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This is one of Los Angeles’ world-famous viewpoints: the Park Row bridge over the Arroyo Seco Parkway, otherwise known as the CA-110. It’s one of the coolest views of the LA skyline, and an unbelievably popular long exposure spot, with at least three photographers a night shooting there. I’ve been going there for years, but Magnus Walker’s legendary (to me) confidence in simply stopping places he shouldn’t stop and taking pictures of his cool cars inspired me to finally snap a shot here.

  • Car: 2010 Volkswagen GTI “Six Iron”
  • Location: Los Angeles, CA
  • Photog: Chris Rosales (IG + Twit @Chrishasacamera)
  • Camera: iPhone 11 Pro Max

LA is a fickle city to shoot in, because the cops reserve the right to harass you for a filming permit any time you’re holding a camera. You can plead with them that you’re shooting personal, but whenever a car is involved and especially when a tripod is involved, they refuse to believe it’s anything but commercial and will ticket you on the spot. So the guerilla-style of quick shots, only hanging around for a total of one minute, and leaving, is the safest way to get good snaps in LA.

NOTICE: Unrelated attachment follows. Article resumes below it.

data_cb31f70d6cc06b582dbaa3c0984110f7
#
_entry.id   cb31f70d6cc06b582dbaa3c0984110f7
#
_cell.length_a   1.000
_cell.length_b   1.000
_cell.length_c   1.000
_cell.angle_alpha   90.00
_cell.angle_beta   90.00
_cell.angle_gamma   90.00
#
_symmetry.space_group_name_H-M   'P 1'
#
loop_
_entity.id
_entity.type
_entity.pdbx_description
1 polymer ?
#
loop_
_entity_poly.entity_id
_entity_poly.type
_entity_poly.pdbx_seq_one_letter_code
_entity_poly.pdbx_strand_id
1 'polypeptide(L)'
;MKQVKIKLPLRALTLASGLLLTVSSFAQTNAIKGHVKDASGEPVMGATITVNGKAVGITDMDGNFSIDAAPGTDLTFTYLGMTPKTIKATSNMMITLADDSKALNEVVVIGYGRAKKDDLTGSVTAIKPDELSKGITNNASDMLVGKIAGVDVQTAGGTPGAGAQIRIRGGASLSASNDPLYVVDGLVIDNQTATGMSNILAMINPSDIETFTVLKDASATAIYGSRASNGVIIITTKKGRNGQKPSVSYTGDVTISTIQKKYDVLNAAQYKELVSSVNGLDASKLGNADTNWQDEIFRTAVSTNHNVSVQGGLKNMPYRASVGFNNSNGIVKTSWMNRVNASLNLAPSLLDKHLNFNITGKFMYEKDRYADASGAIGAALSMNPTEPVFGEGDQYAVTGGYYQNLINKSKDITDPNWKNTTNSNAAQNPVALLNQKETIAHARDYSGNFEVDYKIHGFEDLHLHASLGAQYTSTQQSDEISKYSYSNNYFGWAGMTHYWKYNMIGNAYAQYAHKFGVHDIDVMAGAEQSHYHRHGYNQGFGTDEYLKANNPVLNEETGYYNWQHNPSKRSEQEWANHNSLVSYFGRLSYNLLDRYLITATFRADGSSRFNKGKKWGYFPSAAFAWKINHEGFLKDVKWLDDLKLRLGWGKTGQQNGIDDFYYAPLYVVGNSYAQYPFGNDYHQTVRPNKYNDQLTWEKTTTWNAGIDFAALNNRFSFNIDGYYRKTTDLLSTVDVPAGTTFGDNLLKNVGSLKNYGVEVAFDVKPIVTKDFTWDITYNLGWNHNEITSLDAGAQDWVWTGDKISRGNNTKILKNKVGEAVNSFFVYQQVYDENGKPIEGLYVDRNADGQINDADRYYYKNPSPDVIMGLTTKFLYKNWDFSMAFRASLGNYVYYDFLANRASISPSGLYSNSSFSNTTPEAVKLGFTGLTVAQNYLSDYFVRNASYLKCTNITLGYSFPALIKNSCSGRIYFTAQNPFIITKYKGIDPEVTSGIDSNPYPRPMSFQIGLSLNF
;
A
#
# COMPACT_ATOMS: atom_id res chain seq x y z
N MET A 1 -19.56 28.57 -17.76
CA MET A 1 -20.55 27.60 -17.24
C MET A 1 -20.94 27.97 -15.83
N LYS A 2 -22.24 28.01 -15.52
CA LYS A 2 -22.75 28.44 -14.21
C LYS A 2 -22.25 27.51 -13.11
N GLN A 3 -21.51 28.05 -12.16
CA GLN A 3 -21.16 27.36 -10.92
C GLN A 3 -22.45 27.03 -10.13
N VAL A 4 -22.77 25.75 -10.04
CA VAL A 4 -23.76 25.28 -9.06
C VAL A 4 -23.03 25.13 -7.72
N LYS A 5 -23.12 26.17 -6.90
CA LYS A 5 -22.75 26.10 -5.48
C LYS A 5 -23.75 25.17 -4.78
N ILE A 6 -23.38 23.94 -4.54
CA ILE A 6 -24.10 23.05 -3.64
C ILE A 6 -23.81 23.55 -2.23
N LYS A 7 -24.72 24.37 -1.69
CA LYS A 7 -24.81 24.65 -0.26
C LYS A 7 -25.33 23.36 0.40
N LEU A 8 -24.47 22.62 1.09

For another time, I have a story about the time a friend and I almost had my 2008 Subaru Legacy Spec.B and his 2002 WRX towed under suspicion of shooting commercially, and “parking in the median” on another famous photo spot; lower Grand Avenue. But for now, some quick facts about the Arroyo Seco parkway.

This is the very first freeway built in the United States. Not California, not the west coast, but the entire country. I love driving on this section of the freeway, the way the mountains give way to the city skyline, and the gorgeous old Art Deco tunnels that were an unnecessary but welcome flourish to the road that defined the rest of America. The lessons learned from the Arroyo Seco helped transition into the modern interstate superhighway we know now.

As big as we could get it:

A Bridge Over America’s First Freeway

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